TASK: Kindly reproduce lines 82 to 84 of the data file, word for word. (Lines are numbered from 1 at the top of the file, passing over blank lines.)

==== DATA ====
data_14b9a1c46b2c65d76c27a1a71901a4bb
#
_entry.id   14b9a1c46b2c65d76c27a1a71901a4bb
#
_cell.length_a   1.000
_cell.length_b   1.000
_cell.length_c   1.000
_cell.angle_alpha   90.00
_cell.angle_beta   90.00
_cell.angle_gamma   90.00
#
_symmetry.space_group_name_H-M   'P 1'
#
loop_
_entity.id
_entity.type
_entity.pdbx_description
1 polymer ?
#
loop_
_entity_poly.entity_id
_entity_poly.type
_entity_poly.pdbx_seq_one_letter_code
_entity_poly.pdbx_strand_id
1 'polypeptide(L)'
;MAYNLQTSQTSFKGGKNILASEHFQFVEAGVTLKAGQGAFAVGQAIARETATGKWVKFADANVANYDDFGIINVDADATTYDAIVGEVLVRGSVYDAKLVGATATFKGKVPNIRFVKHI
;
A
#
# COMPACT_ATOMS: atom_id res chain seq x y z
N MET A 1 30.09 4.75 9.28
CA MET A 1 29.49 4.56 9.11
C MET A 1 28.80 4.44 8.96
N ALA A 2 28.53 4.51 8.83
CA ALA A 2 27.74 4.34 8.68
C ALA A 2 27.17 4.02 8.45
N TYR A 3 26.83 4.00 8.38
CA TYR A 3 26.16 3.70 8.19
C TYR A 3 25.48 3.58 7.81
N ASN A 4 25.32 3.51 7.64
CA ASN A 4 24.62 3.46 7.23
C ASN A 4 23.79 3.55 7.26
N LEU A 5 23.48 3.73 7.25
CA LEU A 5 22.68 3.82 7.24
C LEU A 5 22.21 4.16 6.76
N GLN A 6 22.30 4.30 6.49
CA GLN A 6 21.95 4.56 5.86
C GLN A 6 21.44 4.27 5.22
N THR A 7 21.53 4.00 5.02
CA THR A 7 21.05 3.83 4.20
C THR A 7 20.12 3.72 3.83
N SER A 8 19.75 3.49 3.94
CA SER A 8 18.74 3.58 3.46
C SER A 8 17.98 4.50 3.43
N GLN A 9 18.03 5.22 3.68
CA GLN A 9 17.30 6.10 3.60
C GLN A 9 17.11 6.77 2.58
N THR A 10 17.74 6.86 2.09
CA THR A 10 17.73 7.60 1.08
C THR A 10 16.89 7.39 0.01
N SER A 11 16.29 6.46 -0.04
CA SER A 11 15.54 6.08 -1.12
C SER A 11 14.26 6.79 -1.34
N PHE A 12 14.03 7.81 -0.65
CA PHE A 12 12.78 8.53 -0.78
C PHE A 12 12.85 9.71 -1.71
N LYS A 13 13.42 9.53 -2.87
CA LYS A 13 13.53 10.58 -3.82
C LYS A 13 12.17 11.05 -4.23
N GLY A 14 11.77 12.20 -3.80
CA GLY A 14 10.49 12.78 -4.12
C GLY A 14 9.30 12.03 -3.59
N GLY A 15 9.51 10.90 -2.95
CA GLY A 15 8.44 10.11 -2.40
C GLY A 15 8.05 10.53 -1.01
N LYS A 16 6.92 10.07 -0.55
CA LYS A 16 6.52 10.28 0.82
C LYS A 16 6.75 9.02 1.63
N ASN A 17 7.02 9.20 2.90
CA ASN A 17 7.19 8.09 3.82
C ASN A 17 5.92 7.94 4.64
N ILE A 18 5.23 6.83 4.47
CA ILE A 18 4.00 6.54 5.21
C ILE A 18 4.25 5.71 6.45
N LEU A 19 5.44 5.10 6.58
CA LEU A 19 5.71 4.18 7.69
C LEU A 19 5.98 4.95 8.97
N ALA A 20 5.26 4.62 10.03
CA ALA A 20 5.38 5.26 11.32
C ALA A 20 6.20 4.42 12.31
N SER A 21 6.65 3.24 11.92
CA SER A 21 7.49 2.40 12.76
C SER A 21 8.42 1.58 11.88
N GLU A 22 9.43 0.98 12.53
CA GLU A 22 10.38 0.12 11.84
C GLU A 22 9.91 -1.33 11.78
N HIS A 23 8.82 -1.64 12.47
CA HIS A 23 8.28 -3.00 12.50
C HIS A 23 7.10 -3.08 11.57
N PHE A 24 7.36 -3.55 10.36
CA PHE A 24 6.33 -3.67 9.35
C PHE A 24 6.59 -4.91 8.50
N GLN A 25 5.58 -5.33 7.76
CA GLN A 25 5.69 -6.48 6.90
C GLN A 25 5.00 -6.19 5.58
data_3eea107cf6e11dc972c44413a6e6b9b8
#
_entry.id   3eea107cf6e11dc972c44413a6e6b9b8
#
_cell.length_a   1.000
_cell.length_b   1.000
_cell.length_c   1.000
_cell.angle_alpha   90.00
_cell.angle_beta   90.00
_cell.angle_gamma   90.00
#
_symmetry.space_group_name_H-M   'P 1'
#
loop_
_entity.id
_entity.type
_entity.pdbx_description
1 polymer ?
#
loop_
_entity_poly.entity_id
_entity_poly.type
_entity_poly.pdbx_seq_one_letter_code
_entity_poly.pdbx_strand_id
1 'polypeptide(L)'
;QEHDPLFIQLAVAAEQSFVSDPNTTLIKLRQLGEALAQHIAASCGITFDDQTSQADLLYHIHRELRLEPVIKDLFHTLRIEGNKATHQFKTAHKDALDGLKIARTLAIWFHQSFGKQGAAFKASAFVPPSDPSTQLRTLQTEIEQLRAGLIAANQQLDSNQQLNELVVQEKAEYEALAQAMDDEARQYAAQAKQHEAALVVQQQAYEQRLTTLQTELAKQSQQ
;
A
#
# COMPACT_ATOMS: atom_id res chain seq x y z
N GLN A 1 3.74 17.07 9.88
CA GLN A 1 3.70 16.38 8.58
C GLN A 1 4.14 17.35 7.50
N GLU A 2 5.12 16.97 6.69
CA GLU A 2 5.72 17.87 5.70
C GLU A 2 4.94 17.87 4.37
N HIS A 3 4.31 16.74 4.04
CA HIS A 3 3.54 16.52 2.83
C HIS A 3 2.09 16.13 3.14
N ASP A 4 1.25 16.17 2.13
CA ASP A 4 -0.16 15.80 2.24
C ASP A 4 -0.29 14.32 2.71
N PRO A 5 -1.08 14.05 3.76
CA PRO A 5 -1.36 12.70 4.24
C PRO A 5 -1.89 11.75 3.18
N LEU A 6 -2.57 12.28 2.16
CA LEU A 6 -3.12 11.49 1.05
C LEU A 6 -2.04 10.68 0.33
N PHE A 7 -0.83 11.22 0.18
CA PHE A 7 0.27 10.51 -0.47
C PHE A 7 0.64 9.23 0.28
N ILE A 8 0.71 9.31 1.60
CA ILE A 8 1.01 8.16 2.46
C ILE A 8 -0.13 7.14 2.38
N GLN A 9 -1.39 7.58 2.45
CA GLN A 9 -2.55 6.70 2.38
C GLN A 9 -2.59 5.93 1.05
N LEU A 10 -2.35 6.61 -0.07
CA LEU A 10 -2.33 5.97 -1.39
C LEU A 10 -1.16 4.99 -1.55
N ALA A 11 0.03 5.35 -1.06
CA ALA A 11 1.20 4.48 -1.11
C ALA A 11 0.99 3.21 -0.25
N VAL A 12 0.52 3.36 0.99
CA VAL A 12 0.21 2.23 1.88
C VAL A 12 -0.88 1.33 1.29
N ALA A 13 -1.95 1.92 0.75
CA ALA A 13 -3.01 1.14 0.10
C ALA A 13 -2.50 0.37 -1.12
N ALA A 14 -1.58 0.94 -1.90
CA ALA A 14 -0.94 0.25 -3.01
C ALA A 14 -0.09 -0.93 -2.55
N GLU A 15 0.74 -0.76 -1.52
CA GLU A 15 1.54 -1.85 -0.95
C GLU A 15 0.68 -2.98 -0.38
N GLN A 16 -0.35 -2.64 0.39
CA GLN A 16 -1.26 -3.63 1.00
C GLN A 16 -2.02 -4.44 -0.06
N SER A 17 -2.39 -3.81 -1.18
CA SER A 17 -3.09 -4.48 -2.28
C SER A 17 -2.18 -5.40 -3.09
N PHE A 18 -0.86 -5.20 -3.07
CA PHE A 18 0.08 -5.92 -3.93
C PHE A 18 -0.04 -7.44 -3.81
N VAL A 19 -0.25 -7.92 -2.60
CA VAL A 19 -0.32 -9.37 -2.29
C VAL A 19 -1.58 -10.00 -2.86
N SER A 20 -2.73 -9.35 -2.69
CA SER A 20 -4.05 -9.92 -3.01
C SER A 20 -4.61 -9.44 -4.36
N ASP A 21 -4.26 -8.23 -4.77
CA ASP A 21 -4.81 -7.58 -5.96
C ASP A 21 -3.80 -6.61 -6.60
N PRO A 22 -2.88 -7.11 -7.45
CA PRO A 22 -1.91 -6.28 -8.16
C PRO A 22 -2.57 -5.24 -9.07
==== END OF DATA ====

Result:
N ILE A 18 5.23 6.83 4.47
CA ILE A 18 4.00 6.54 5.21
C ILE A 18 4.25 5.71 6.45